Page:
4. The course of rehabilitation in the patients from group 2 who used the proposed additional program has resulted into physical normalization and more pronounced increase in QoL, when compared to the children receiving standard physical exercises.


  1. Solokhina LV, Dyachenko EI, Yarinchuk EI. Studies on quality of life in tuberculosis-affected children. Far-Eastern Medical Journal. 2010; No.1: 134-137 (In Russian).
  2. Romanova LA, Kulishova TV, Nesina IA. Time dynamics of life quality in the children of school age with innate cervical spinal trauma following combined sanatory treatment, including manual therapy. Journal of Siberian Medical Sciences. 2014; No.4:180-187 (In Russian).
  3. Takken T, van der Torre P, Zwerink M, Hulzebos EH, Bierings M, Helders PJ, van der Net J. Development, feasibility and efficacy of a community-based exercise training program in pediatric cancer survivors. Psychooncology. 2009; 18(4):440-448.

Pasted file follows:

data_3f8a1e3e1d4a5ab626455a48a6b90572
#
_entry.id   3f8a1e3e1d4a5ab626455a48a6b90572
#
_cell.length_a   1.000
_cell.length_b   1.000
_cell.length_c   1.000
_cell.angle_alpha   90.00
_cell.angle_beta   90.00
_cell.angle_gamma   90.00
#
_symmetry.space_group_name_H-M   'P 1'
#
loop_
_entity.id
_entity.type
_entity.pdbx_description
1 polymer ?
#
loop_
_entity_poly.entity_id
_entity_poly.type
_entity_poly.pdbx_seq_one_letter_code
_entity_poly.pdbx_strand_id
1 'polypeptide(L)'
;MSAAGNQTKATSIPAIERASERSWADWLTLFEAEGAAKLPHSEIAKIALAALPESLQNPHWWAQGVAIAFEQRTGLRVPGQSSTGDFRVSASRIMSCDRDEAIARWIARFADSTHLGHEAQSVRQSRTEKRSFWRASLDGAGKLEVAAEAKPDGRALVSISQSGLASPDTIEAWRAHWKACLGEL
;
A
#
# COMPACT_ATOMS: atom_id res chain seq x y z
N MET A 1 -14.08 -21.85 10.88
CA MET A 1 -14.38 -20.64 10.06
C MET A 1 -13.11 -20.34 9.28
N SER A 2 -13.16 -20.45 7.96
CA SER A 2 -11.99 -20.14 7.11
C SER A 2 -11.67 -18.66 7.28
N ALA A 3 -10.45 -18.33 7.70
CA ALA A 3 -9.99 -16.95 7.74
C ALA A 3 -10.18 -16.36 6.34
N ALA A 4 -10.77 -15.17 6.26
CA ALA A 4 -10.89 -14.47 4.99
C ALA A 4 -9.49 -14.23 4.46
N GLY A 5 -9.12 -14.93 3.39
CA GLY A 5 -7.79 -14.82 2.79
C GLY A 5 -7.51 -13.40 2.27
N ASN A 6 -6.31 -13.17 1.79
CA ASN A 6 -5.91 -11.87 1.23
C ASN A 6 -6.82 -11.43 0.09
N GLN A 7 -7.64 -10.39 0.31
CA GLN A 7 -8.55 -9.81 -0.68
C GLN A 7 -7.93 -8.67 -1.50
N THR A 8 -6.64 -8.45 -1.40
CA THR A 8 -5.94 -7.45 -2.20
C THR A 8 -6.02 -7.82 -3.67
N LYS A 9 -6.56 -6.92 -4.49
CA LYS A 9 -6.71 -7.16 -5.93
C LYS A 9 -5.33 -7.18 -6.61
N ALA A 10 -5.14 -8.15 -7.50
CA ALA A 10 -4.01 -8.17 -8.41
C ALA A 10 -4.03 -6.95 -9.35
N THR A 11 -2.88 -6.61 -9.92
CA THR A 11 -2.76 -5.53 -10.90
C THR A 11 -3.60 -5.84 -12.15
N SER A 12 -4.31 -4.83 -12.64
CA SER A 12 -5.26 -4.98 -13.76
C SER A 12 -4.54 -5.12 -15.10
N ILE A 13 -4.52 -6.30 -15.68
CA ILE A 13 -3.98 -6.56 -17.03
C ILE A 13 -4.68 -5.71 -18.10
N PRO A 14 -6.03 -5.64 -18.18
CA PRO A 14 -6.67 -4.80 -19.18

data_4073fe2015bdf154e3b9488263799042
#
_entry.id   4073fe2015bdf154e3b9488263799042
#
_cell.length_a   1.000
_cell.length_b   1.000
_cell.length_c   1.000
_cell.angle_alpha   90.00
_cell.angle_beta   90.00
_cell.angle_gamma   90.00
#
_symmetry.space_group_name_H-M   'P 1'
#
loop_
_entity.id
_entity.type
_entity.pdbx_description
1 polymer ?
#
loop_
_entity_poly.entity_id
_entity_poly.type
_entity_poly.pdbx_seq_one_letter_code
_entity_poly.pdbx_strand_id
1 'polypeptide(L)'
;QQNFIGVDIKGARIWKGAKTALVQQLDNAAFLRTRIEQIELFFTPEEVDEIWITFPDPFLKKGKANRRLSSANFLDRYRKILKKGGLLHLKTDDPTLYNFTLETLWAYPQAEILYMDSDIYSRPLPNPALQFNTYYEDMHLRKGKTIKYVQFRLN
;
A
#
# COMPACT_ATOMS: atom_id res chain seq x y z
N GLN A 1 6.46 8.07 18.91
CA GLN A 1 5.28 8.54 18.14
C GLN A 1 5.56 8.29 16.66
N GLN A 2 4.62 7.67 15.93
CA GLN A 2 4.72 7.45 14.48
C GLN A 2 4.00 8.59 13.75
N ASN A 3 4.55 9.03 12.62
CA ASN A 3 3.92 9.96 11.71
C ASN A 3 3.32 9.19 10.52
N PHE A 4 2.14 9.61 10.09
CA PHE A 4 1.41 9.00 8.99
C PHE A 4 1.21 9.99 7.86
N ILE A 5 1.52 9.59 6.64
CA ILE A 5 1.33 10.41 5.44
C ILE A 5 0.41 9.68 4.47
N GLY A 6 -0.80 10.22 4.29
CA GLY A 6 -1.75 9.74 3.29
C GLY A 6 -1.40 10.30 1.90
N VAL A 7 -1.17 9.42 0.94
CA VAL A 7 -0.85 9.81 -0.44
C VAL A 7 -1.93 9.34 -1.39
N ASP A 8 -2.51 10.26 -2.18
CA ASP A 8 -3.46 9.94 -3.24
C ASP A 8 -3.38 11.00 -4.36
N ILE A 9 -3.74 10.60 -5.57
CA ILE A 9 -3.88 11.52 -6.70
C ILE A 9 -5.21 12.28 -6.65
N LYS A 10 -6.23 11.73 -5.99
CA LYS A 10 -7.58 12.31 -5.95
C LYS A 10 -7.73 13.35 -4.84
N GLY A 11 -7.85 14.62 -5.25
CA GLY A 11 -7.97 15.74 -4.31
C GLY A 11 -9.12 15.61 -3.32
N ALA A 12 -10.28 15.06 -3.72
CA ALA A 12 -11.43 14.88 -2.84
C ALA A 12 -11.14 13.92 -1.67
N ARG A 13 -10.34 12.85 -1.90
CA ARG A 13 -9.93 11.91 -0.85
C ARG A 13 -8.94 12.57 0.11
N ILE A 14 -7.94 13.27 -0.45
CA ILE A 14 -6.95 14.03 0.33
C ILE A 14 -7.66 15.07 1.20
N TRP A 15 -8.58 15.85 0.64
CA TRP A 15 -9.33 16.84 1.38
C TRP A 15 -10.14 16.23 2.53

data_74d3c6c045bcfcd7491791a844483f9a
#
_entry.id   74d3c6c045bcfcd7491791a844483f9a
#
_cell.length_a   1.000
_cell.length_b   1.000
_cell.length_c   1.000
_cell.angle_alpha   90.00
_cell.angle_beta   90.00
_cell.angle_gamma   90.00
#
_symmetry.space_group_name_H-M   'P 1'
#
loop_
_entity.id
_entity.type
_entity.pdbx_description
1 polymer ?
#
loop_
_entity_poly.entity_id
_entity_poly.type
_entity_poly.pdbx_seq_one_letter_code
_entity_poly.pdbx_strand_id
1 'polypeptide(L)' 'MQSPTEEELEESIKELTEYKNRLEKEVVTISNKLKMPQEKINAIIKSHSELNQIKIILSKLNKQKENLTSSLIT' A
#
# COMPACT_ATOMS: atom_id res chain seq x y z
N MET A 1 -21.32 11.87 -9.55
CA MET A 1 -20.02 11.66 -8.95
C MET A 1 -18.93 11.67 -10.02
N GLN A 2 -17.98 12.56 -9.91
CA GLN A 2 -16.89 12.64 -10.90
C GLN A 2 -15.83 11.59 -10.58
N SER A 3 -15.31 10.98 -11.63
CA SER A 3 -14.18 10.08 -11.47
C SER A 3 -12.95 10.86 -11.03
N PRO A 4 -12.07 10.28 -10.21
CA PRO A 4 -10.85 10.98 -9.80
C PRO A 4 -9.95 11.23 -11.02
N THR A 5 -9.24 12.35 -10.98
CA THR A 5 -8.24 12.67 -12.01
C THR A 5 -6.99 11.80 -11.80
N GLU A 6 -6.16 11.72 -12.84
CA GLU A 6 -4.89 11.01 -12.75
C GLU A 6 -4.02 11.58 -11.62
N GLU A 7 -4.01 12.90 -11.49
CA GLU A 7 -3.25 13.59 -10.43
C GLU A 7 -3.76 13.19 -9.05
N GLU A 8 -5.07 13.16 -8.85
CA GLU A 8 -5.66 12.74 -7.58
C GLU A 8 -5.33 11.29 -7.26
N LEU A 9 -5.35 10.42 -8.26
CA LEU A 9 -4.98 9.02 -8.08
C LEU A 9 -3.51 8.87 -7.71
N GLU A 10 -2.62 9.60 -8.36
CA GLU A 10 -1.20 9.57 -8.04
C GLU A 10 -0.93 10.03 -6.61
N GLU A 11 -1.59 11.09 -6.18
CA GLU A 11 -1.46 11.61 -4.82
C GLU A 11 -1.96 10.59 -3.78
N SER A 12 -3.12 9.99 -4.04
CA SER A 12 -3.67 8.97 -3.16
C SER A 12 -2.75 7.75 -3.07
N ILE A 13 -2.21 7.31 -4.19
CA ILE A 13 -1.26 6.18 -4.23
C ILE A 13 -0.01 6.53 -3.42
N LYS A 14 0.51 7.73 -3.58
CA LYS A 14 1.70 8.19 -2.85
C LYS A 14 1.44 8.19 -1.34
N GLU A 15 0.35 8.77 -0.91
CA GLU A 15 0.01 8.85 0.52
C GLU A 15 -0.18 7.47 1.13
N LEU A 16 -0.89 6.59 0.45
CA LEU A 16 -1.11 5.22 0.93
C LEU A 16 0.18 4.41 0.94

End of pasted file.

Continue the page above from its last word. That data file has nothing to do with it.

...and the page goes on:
4. Parsons SK, Tighiouart H, Terrin N. Assessment of health-related quality of life in pediatric hematopoietic stem cell transplant recipients: progress, challenges and future directions. Expert Rev Pharmacoecon Outcomes Res. 2013; 13: 217-225.
  5. Lawitschka A, Güclü ED, Varni JW, Putz M, Wolff D, Pavletic S, Greinix H, Peters C, Felder-Puig R. Health-related quality of life in pediatric patients after allogeneic SCT: development of the PedsQL Stem Cell Transplant module and results of a pilot study. Bone Marrow Transplant. 2014; 49: 1093-1097.
  6. Hastings B, Patil C, Gallo AM. The experience and health-related quality of life after haploidentical stem cell transplantation for adults with sickle cell disease. West J Nurs Res. 2019;18:193945919870828. doi: 10.1177/0193945919870828.
  7. Zając-Spychała O, Pieczonka A, Barańska M, Wachowiak J. Long-term recipient health-related quality of life and donor-recipient relationship following sibling pediatric hematopoietic stem cell transplantation. Biol Blood Marrow Transplant. 2019 pii: S1083-8791(19)30665-2/ doi: 10.1016/j.bbmt.2019.10.009.